So commenting on that. So, Gurudeva says: “How can we forget what is forgotten?” and by that he means how can we forget everything. So, something is naturally forgotten when we no longer desire it. We forget all about it. It’s desiring it that keeps it in the mind. So it’s a natural process in growing up. When we’re small we have our toys. When we’re in our teenage years we don’t have our toys anymore. We’ve forgotten all about our toys which we were very attached to, right? Why? Because we matured. Our desire changed and as Gurudeva used to say about the monks — see if I can remember it — “The only difference between…” what is it? Yes, that’s it. “The only difference between the men and the boys is the cost of the toys.” Meaning it was expensive to have monks around. They needed expensive toys. So, that’s the idea is, you know: Our toys change, what we desire changes and so when the desire for something’s no longer there we forget about it. Food is a good example. An hour before a meal we’re thinking about the food. What is it? This and that. Twenty minutes after the meal we’re not thinking about food anymore; our desire has been fulfilled, so it went away, so we forgot all about it.
So, looking at today’s lesson, trying to tie this all together. Today’s lesson from “Living With Siva” is called: “Harnessing Instinctiveness.”
“Fear, anger, jealousy and deceit produce an odic aura web of green, gray, black and red, running through and through the organs of the astral body, affecting the organs of the physical body, as well as draining the vital health body of needed odic power. This cuts the actinic flow to a minimum, so that the only life in the body exists in a dull, crafty sparkle in the eyes.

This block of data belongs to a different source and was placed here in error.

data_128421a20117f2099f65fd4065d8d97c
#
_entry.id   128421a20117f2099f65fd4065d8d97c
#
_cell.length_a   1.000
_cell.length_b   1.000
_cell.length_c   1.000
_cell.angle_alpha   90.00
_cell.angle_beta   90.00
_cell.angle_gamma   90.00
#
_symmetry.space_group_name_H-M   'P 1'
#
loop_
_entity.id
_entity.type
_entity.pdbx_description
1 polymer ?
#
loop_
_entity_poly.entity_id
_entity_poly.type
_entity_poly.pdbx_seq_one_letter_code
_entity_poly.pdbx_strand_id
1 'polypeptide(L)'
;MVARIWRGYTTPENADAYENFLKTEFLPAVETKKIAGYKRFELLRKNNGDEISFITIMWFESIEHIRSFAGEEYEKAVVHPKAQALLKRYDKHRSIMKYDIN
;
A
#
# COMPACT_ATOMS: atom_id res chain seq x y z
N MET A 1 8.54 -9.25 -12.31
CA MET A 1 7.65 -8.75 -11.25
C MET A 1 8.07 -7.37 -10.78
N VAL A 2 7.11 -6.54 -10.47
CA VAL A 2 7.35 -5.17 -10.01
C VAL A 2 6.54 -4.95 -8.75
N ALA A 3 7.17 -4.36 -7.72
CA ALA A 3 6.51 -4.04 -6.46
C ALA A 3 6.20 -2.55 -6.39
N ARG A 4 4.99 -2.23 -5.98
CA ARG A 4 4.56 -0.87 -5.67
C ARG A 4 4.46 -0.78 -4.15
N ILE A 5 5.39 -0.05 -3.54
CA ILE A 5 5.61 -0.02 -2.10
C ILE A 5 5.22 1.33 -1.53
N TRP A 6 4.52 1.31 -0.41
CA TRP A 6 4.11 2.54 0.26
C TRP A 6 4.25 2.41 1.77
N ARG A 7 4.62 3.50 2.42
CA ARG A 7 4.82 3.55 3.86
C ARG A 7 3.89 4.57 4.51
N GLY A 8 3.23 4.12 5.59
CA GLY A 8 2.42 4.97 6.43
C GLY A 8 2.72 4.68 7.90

“These basic, instinctive emotions of the subconscious mind are the substance through which we evolve. As more control of the forces is effected, the colors of the aura lighten and the nature is refined. This refining process is done quickly through discipline on the raja yoga path to enlightenment. Every effort that you make to curb and control your base, instinctive nature brings you that much closer to your spiritual goal. There is a very true saying, ‘You are only as actinic as your lowest active odic force.’ Those things to which you still react represent your low points and must be turned into actinic understanding before you can dissolve the odic force field that contains them.”
OK, so we’re going to try our own remembering and forgetting. Apply it to this lesson. So:
“What do we need to remember? We need to remember that these emotions are simply creations of the instinctive mind and are not us. We are the soul, the superconscious mind, the actinic energy.”
So if you haven’t studied some kind of philosophical concept of yourself, you can be very attached to these lower emotions because you think that’s who you are. Well that’s who I am. That’s me. We can’t change that. Who would I be if all of that went away? Fear, anger, jealousy, and deceit. I wouldn’t be anything. So, we get attached to it if we don’t have a philosophy. So, having a philosophy that we aren’t that, that it’s simply emotions created by the instinctive mind and that we’re a soul, allows us to detach enough from it to move forward. So that’s what we need to remember.
“What do we need to forget? (Obviously) We need to forget these lower emotions of fear, anger, jealousy and deceit…” So, how do we do that? “… by identifying with actinic energy.”